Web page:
Proto Recv-Q Send-Q Local Address               Foreign Address             State       PID/Program name   
tcp        0      0 *:sunrpc                    *:*                         LISTEN      1403/rpcbind        
tcp        0      0 *:ssh                       *:*                         LISTEN      1753/sshd           
tcp        0      0 *:ipp                       *:*                         LISTEN      1578/cupsd          
tcp        0      0 *:db-lsp                    *:*                         LISTEN      4185/dropbox        
tcp        0      0 localhost.localdomain:lv-jc *:*                         LISTEN      31544/ssh           
tcp        0      0 localhost.loc:licensedaemon *:*                         LISTEN      2764/mono           
tcp        0      0 localhost.localdoma:ellpack *:*                         LISTEN      31544/ssh           
tcp        0      0 *:59081                     *:*                         LISTEN      1508/rpc.statd      
tcp        0      0 *:sunrpc                    *:*                         LISTEN      1403/rpcbind        
tcp        0      0 *:ssh                       *:*                         LISTEN      1753/sshd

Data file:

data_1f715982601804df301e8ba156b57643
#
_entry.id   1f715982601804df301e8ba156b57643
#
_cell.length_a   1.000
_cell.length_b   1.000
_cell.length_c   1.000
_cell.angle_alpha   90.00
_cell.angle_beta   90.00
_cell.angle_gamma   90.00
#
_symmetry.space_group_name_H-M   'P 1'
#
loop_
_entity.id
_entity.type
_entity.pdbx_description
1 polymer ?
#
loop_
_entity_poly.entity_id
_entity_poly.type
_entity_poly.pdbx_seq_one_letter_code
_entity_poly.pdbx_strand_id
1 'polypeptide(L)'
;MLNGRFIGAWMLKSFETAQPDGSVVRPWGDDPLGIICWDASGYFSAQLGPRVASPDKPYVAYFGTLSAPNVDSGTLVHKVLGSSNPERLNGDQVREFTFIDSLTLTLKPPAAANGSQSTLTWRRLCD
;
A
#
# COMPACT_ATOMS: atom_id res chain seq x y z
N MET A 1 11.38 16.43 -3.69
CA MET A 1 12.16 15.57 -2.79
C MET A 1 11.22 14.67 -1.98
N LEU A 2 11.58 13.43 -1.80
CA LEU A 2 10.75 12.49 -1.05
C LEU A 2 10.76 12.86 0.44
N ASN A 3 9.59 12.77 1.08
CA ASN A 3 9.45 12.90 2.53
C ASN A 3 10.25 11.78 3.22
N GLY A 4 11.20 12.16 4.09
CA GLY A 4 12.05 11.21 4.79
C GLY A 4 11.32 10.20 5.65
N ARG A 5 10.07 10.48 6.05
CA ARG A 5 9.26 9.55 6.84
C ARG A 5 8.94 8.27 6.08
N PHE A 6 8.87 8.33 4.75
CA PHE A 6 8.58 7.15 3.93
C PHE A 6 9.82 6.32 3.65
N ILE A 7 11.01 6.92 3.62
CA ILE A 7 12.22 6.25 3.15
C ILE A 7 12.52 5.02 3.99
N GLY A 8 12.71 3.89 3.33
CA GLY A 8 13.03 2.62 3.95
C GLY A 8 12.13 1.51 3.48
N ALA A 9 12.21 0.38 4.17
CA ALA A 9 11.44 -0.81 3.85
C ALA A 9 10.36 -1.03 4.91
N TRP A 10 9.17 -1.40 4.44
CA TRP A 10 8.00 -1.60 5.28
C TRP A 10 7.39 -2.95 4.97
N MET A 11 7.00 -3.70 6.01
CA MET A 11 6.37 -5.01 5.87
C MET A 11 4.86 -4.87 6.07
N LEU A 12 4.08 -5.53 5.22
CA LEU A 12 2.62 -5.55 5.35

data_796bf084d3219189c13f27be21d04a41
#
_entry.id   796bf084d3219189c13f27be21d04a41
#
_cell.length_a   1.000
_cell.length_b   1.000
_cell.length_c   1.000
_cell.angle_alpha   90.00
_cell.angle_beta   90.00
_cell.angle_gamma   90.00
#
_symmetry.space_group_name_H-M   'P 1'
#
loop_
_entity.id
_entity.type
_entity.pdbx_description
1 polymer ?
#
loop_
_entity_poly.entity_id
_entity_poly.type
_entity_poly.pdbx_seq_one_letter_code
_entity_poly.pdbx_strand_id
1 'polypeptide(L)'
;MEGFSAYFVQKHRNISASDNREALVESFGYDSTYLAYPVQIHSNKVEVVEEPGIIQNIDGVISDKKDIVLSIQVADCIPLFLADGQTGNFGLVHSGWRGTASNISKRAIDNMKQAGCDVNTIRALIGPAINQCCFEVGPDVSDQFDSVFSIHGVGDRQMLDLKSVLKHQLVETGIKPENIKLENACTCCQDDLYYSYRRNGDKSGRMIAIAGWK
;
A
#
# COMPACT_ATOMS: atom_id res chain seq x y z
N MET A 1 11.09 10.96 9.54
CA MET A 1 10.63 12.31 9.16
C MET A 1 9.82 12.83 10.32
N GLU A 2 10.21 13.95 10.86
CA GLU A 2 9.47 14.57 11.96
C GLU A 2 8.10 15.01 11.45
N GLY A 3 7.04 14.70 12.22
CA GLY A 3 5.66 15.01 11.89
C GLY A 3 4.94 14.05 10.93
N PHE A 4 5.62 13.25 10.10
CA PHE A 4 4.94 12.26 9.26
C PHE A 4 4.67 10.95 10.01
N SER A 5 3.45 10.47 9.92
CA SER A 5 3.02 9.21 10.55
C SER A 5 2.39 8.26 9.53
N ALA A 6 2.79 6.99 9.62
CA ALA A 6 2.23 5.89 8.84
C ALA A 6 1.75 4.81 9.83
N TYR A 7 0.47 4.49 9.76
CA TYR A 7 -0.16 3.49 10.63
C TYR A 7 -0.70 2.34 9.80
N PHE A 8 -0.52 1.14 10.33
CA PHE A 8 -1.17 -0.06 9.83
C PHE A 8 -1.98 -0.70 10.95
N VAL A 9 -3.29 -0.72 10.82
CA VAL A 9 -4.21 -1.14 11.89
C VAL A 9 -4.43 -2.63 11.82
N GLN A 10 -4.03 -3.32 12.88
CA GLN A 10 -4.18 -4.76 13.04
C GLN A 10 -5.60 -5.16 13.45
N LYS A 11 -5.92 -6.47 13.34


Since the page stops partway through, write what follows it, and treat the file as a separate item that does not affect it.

tcp        0      0 *:ipp                       *:*                         LISTEN      1578/cupsd          
tcp        0      0 *:46136                     *:*                         LISTEN      1508/rpc.statd      
tcp        0      0 localhost.localdomain:lv-jc *:*                         LISTEN      31544/ssh           
tcp        0      0 localhost.localdoma:ellpack *:*                         LISTEN      31544/ssh           
udp        0      0 *:bootpc                    *:*                                     30569/dhclient      
udp        0      0 *:sunrpc                    *:*                                     1403/rpcbind        
udp        0      0 greeneggs.bubba.net:ntp     *:*                                     30725/ntpd          
udp        0      0 localhost.localdomain:ntp   *:*                                     30725/ntpd